Interview 4080: Cody LaPlant is the Next Great Videographer.
In the latest installment of the 4080 series we interviewed Cody LaPlant, one of the brightest young stars in the music video world today. He came up in the Milwaukee music scene alongside Closed Sessions artist WebsterX and has created over 50 visual pieces in a span of only a few years. He has worked with numerous artists in the Chicago scene as well, namely Kweku Collins. After helming videos for Kweku cuts such as "Stupid Rose" and "Jump.i", Cody set to work on "Aya", Kweku's latest video release featuring Allan Kingdom. We at CS gave him the 4080 treatment and peeked into his process, and how he helped Kweku light the forest on fire.
Words by Suki Marie & Alexy Erouart
CS: How did you and Kweku link up? What was the creative process like with the video’s for: ”Stupid Rose”, "Jump.i” and “Aya”?
Cody: Kweku & I linked up back in 2015. I met him through my friend WebsterX on a 3 day show run in Chicago, MPLS & Milwaukee. His live show stuck out to me immediately, his vocals sounded really good. When we work together Kweku always comes to me with a theme or one singular idea that he wants to include in the video. Then I’ll take that idea & expand on it into a complete vision. He gives me a lot of creative control & really trusts what I bring to the table. We usually have a phone conversation & bounce ideas off of eachother. Once we get on the same page & I know what he's looking for, he pretty much just lets me run wild with the concept. Every video we’ve done so far has been approached differently & it's been a lot of fun watching Kweku grow as an artist. I’ve directed over 50 videos now, and I can confidently say the work I’ve created with Kweku easily lands in my top 10.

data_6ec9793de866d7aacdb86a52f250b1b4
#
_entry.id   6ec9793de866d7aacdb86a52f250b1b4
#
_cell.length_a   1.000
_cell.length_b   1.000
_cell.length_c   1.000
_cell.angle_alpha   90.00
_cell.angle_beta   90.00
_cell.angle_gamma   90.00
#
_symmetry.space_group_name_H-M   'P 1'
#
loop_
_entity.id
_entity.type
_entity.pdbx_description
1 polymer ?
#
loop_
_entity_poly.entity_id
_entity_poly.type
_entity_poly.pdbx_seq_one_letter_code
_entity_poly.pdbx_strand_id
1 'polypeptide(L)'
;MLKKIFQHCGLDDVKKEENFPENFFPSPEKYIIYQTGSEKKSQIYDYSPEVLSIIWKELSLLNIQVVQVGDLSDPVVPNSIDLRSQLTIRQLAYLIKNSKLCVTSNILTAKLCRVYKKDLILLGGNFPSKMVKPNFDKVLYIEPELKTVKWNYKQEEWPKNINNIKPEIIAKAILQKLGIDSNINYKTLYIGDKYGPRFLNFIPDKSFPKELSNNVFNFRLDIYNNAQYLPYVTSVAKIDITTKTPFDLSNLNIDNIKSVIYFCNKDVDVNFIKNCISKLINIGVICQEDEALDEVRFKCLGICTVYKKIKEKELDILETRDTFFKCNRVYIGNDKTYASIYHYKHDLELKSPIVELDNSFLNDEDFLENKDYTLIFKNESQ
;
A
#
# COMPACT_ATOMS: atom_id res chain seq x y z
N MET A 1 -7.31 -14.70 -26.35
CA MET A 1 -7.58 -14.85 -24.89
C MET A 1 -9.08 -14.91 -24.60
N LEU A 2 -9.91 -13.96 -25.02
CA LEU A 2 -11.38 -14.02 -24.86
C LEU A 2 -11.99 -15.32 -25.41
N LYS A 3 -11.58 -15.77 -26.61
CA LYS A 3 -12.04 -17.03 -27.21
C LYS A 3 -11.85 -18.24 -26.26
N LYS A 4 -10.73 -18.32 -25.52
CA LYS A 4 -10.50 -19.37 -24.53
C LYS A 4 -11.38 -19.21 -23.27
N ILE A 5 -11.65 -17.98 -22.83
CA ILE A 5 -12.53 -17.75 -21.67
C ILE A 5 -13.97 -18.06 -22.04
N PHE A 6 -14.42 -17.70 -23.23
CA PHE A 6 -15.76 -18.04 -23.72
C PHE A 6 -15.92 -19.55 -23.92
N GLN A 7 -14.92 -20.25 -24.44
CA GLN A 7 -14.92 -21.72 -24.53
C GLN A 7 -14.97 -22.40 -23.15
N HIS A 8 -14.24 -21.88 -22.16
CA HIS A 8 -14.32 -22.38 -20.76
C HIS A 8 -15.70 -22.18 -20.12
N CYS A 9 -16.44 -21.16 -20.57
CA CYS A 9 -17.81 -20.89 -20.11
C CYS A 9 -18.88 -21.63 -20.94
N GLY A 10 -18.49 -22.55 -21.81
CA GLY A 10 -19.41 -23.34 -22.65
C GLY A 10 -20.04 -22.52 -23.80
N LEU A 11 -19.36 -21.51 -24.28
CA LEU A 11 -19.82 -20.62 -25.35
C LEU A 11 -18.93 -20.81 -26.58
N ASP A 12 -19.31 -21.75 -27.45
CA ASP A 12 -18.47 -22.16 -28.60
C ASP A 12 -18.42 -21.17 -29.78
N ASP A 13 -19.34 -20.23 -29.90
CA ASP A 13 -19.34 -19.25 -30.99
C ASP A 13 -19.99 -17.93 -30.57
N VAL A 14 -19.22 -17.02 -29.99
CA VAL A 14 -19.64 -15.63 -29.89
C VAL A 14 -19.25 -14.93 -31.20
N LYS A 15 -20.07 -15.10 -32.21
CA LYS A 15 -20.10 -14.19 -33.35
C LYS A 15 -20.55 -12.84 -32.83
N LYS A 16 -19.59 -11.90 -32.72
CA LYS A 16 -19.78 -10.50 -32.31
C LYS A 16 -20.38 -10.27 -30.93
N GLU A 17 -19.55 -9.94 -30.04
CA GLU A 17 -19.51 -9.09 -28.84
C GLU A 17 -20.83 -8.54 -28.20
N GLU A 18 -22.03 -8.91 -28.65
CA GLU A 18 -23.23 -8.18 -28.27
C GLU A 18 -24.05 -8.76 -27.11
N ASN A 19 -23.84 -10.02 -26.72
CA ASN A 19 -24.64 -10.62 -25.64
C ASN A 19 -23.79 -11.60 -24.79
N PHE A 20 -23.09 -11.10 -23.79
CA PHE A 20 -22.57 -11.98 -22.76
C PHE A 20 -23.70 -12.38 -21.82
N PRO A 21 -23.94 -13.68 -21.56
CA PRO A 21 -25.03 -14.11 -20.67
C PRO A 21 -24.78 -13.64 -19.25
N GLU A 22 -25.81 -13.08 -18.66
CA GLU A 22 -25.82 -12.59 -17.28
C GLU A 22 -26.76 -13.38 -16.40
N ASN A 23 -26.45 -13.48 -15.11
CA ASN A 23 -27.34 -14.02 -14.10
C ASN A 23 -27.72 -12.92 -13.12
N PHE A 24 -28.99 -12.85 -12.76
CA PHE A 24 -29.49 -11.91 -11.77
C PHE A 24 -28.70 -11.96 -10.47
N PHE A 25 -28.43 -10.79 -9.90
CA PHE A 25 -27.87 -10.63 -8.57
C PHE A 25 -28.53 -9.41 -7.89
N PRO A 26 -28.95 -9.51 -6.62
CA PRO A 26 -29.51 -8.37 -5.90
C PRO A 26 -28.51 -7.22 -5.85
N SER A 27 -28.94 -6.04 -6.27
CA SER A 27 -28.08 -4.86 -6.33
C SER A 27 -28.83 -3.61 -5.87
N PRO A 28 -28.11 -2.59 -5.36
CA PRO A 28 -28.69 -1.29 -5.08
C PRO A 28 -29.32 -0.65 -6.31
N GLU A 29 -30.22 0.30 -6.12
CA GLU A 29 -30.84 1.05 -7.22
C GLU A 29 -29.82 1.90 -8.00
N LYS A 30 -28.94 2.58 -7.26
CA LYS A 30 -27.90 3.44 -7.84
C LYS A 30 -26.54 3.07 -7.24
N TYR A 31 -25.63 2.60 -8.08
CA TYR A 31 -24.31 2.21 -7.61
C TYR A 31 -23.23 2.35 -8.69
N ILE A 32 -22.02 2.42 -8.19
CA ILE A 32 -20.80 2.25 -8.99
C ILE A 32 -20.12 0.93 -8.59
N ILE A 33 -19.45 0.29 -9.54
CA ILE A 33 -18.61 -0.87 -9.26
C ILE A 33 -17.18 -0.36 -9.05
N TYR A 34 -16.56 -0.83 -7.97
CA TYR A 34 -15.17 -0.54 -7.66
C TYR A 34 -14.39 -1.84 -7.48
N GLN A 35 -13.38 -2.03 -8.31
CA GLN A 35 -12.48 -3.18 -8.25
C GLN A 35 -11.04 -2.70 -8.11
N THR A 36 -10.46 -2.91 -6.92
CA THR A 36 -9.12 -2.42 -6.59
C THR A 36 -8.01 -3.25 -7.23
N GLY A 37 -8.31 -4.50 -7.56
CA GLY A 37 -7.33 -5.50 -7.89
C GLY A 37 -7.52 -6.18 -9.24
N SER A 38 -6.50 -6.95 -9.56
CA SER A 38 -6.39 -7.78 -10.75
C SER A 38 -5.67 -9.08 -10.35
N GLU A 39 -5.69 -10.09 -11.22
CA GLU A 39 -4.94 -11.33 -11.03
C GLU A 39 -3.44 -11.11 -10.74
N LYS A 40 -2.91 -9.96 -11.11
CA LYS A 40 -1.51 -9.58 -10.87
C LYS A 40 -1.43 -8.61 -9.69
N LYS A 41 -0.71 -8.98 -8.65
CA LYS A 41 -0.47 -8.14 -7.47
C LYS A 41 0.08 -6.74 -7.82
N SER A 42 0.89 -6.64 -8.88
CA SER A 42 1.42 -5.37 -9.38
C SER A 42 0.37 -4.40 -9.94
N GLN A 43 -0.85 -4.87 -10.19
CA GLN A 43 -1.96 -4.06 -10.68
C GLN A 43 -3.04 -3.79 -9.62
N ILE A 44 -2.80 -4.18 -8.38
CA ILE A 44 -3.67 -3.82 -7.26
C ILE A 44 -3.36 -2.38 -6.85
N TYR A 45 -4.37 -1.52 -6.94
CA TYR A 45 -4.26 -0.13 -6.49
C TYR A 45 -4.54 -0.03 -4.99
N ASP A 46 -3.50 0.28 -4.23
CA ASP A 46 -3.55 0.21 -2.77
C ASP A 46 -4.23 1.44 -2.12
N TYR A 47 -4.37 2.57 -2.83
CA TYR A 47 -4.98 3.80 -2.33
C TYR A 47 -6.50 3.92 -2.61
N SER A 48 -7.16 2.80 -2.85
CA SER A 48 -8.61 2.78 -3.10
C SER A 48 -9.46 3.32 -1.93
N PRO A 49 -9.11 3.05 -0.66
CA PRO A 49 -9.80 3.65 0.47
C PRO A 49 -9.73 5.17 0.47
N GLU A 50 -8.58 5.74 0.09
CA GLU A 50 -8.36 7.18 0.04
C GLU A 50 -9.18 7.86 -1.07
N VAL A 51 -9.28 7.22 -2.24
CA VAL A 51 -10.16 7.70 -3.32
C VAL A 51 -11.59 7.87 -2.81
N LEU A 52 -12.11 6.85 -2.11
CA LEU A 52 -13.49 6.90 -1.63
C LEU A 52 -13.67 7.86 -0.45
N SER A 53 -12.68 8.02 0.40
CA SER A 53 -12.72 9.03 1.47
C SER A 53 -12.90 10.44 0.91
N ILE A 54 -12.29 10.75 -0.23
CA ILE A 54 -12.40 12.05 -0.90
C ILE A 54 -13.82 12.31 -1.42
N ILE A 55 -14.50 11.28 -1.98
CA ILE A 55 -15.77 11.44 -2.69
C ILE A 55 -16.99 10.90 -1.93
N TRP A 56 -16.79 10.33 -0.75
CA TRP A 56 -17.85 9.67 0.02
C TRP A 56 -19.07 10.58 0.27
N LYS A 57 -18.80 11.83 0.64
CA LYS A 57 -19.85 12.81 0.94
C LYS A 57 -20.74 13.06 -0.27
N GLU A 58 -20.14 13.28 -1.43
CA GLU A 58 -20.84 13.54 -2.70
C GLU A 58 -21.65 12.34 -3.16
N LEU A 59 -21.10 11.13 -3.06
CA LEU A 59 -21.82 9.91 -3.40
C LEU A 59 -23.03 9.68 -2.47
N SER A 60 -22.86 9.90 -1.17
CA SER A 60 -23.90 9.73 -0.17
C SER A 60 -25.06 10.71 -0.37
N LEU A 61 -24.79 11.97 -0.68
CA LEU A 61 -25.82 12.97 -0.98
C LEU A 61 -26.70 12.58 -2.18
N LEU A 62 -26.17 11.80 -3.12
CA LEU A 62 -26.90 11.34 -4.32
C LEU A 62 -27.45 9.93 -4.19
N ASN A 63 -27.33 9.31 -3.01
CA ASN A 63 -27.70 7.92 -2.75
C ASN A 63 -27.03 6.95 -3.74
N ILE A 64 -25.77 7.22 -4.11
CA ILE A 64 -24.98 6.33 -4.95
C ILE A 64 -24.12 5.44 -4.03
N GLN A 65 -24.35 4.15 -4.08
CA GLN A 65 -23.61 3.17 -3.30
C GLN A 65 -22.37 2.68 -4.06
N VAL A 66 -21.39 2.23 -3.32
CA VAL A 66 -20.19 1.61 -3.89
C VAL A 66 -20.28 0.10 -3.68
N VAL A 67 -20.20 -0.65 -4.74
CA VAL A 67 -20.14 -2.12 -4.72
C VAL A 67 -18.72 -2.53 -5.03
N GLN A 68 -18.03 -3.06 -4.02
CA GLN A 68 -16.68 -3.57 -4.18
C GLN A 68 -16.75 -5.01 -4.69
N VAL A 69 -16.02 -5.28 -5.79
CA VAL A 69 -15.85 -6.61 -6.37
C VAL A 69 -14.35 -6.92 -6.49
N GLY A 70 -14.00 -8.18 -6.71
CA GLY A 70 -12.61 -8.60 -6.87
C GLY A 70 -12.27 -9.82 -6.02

CS: How was creating “Aya” different from creating “Stupid Rose”? What were some challenges in creating the videos to where they can stand on their own?
Cody: "Aya" was different from "Stupid Rose" in a variety of ways. The "Stupid Rose" video relied heavily on a narrative that I was crafting for the song. We shot most of that video very close to my house in Milwaukee and had a pretty set plan for the day. "Aya" was a very spontaneous shoot and involved more experimentation than "Stupid Rose". To me, "Aya" was more about capturing the vibe of the song rather than creating an intricate story. There's a time & place for both, but I felt "Aya" was going to be more on the performance side.
Right off the top I knew I wanted clotheslines and fire to be the main themes. I think it's safe to say we stuck with those ideas, and it's evident in the final product. "Aya" was a 2.5 day shoot, while "Stupid Rose" was done in one day. I hope people can appreciate both styles. It's fun to change things up.
CS: What was the most enjoyable part of working with Kweku and Allan?